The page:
A major mystery in Alzheimer’s disease research is why some brain cells succumb to the creeping pathology of the disease years before symptoms first appear, while others seem impervious to the degeneration surrounding them until the disease’s final stages.
Now, in a study published in Nature Neuroscience, a team of molecular biologists and neuropathologists from the UCSF Weill Institute for Neurosciences have joined forces to identify for the first time the neurons that are among the first victims of the disease – accumulating toxic “tangles” and dying off earlier than neighbouring cells.
“We know which neurons are first to die in other neurodegenerative diseases like Parkinson’s disease and ALS, but not Alzheimer’s,” said co-senior author Martin Kampmann, PhD, an associate professor in the UCSF Institute for Neurodegenerative Diseases and Chan Zuckerberg Biohub Investigator. “If we understood why these neurons are so vulnerable, maybe we could identify interventions that could make them, and the brain as a whole, more resilient to the disease.”
Alzheimer’s researchers have long studied why certain cells are more prone to producing the toxic tangles of the protein known as tau, whose spread through the brain drives widespread cell death and the resulting progressive memory loss, dementia, and other symptoms. But researchers have not looked closely at whether all cells are equally vulnerable to the toxic effects of these protein accumulations.
“The belief in the field has been that once these trash proteins are there, it’s always ‘game over’ for the cell, but our lab has been finding that that is not the case,” said Lea Grinberg, MD, the study’s other senior author, an associate professor and John Douglas French Alzheimer's Foundation Endowed Professor in the UCSF Memory and Aging Center. “Some cells end up with high levels of tau tangles well into the progression of the disease, but for some reason don't die. It has become a pressing question for us to understand the specific factors that make some cells selectively vulnerable to Alzheimer’s pathology, while other cells appear able to resist it for years, if not decades.”
To identify selectively vulnerable neurons, the researchers studied brain tissue from people who had died at different stages of Alzheimer’s disease, obtained from the UCSF Neurodegenerative Disease Brain Bank and the Brazilian BioBank for Aging Studies, a unique resource co-founded by Grinberg. The São Paulo-based biobank collects tissue samples from a broad population of deceased individuals, including many without a neurological diagnosis whose brains nevertheless show signs of very early-stage neurodegenerative disease, which is otherwise very difficult to study in humans.
First, led by Kampmann lab MD/PhD student Kun Leng and PhD student Emmi Li, the study’s co-first authors, the team studied tissue from 10 donor brains using a technique called single-nucleus RNA sequencing, which let them group neurons based on patterns of gene activity. In a brain region called the entorhinal cortex, one of the first areas attacked by Alzheimer’s, the researchers identified a particular subset of neurons that began to disappear very early on in the disease. Later on in the course of the disease, the researchers found, a similar group of neurons were also first to die off when degeneration reached the brain’s superior frontal gyrus.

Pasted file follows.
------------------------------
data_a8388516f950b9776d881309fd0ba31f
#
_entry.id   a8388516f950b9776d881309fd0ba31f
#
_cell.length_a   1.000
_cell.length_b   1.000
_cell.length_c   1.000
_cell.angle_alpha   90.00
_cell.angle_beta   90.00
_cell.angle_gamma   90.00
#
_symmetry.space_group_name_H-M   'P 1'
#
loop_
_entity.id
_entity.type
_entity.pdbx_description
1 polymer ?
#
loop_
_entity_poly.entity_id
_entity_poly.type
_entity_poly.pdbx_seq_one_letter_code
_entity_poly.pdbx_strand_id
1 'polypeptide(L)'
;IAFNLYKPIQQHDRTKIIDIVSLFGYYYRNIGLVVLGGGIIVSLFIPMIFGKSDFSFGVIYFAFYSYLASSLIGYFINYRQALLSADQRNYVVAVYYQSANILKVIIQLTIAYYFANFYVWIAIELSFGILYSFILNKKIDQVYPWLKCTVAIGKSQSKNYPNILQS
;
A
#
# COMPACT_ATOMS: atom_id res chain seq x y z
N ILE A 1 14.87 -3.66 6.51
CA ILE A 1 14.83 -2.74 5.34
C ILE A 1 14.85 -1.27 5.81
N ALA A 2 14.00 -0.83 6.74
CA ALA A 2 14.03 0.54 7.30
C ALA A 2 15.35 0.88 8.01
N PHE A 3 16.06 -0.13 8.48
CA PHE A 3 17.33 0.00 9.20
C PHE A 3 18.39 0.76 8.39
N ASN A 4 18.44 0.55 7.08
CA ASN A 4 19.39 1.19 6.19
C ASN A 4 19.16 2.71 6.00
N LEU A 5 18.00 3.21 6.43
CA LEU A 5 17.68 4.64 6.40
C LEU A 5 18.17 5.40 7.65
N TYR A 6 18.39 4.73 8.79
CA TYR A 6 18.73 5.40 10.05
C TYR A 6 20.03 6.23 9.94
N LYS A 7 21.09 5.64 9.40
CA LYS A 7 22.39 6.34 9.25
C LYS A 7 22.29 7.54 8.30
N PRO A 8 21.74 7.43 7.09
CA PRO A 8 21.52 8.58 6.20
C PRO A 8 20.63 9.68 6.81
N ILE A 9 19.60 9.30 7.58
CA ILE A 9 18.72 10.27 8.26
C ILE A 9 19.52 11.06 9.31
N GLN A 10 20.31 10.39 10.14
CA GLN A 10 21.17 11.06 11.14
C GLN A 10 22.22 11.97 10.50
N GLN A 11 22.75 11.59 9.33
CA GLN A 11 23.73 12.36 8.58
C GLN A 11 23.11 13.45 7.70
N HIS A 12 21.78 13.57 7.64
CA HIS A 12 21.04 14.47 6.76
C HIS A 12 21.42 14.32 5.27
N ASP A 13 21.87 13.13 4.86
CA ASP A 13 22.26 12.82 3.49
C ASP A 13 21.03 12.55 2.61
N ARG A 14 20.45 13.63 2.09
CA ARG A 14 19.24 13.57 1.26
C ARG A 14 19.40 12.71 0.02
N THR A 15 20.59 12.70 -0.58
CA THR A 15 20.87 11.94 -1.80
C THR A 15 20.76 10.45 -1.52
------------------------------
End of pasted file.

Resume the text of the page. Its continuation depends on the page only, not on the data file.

In both regions, these vulnerable cells were distinguished by their expression of a protein called RORB. This allowed researchers in Grinberg’s neuropathology lab, led by former lab manager Rana Eser, to examine RORB-expressing neurons in more detail in brain tissue from a larger cohort of 26 donors. They used histological staining techniques to examine the fate of cells from both healthy individuals and those with early and late-stage Alzheimer’s. This work validated that RORB-expressing neurons do in fact die off early on in the disease and also accumulate tau tangles earlier than neighbouring, non-RORB-expressing neurons.
“These findings support the view that tau buildup is a critical driver of neurodegeneration, but we also know from other data from the Grinberg lab that not every cell that builds up these aggregates is equally susceptible,” said Leng, who plans continue to study factors underlying RORB neurons’ selective vulnerability using CRISPR-based technology the Kampmann lab has developed.
It’s not clear whether RORB itself causes the cells’ selective vulnerability, the researchers said, but the protein provides a valuable new molecular “handle” for future studies to understand what makes these cells succumb to Alzheimer’s pathology, and how their vulnerability could potentially be reversed.
“Our discovery of a molecular identifier for these selectively vulnerable cells gives us the opportunity to study in detail exactly why they succumb to tau pathology, and what could be done to make them more resilient,” Leng said. “This would be a totally new and much more targeted approach to developing therapies to slow or prevent the spread of Alzheimer’s disease.”